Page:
Real gross domestic product (GDP) is still well below its prerecession trend. And that gap may widen over the next decade, according to a recent Economic Synopses essay.
Senior Economist Fernando Martin updated a November 2014 essay in which he found that real GDP would grow at a 2.3 percent annual average until 2022, declining slightly toward a 2.0 percent annual average by the next decade. Between 1955 and 2007, the average annual growth rate was 3.3 percent.
In the most recent essay, Martin noted that real GDP was 19 percent below trend as of the fourth quarter of 2015. To calculate how the gap would change through the end of 2024, he used GDP per labor force participant, rather than GDP per capita. He explained: “Doing so accounts for the effects of changing demographics and labor force attachment.”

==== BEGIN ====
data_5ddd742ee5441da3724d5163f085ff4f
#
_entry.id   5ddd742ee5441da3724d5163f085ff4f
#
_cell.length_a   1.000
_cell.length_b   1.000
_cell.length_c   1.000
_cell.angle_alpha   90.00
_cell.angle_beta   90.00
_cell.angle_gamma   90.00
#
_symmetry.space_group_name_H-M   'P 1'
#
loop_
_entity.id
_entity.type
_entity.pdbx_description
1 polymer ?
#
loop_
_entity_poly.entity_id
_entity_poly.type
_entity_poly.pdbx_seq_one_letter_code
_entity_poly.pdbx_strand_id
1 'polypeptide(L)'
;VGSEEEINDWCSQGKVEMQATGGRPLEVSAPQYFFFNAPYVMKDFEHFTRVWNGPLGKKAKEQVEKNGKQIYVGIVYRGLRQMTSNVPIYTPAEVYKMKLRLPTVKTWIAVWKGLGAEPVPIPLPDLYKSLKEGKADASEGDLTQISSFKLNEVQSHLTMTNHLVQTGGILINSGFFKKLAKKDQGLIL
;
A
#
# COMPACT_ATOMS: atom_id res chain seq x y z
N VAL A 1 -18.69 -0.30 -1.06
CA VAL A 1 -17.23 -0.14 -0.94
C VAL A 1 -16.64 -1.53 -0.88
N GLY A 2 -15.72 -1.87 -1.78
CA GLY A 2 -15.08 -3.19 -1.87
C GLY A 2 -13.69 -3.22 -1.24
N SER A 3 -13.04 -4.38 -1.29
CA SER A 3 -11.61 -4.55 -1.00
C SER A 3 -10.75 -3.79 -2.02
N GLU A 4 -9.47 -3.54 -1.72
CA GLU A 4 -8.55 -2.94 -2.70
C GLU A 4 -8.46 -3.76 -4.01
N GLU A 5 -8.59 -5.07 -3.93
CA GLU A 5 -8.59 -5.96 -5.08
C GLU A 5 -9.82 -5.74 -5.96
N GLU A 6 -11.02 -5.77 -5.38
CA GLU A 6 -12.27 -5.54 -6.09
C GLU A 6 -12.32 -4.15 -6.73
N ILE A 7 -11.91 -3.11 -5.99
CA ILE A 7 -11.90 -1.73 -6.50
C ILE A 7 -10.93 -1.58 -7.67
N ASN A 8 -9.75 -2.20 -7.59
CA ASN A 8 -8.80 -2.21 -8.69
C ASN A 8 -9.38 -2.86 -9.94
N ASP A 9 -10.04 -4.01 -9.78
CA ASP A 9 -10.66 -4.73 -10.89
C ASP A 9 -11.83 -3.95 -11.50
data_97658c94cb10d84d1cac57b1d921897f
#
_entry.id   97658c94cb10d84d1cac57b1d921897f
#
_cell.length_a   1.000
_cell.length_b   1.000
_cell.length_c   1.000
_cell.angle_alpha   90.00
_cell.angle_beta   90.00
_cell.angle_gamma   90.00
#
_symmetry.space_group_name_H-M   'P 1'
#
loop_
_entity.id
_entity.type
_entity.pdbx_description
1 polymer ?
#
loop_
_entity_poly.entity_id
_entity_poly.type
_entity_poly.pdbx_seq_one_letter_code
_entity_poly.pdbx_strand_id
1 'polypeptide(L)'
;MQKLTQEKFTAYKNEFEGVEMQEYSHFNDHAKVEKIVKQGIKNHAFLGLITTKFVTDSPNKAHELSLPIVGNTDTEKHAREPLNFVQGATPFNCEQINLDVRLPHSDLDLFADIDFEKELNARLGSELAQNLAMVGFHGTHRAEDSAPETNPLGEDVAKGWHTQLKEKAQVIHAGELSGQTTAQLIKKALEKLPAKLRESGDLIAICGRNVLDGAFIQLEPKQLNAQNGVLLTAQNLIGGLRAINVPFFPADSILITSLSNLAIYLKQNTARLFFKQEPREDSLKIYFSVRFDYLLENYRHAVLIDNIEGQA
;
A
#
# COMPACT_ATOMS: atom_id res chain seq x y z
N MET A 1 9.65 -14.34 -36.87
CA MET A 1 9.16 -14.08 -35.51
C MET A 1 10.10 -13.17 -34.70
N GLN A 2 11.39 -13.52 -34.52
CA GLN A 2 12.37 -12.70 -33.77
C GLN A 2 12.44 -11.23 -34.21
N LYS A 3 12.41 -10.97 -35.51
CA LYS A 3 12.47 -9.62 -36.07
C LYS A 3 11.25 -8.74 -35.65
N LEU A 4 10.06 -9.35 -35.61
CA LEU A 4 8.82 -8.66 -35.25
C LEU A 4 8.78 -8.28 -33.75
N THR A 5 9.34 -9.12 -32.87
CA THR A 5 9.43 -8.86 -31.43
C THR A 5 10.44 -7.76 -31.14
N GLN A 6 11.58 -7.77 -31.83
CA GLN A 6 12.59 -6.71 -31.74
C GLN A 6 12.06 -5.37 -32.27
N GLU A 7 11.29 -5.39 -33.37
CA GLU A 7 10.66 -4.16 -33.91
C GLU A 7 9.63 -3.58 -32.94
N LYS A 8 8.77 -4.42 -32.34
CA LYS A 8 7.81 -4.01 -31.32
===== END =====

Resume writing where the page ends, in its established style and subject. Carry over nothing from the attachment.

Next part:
Like GDP and GDP per capita, GDP per labor force participant contracted significantly during the Great Recession. Unlike the other two measures, it has grown at an average annual rate higher than its prerecession trend: 1.8 percent since 2010 versus 1.5 percent for the period 1955-2007. Martin noted: “The decline in labor force participation rates explains the difference in performance between GDP and GDP per capita on the one hand and GDP per labor force participant on the other.”
Martin used the more recent trend in GDP per labor force participant along with Bureau of Labor Statistics projections for labor force participation to project GDP growth. He found that the average annual growth rate of GDP for the next decade is 2.2 percent. He also noted that the current projections predict a widening of the gap between real GDP and its prerecession trend from 19 percent in the fourth quarter of 2015 to 26 percent in the fourth quarter of 2024.
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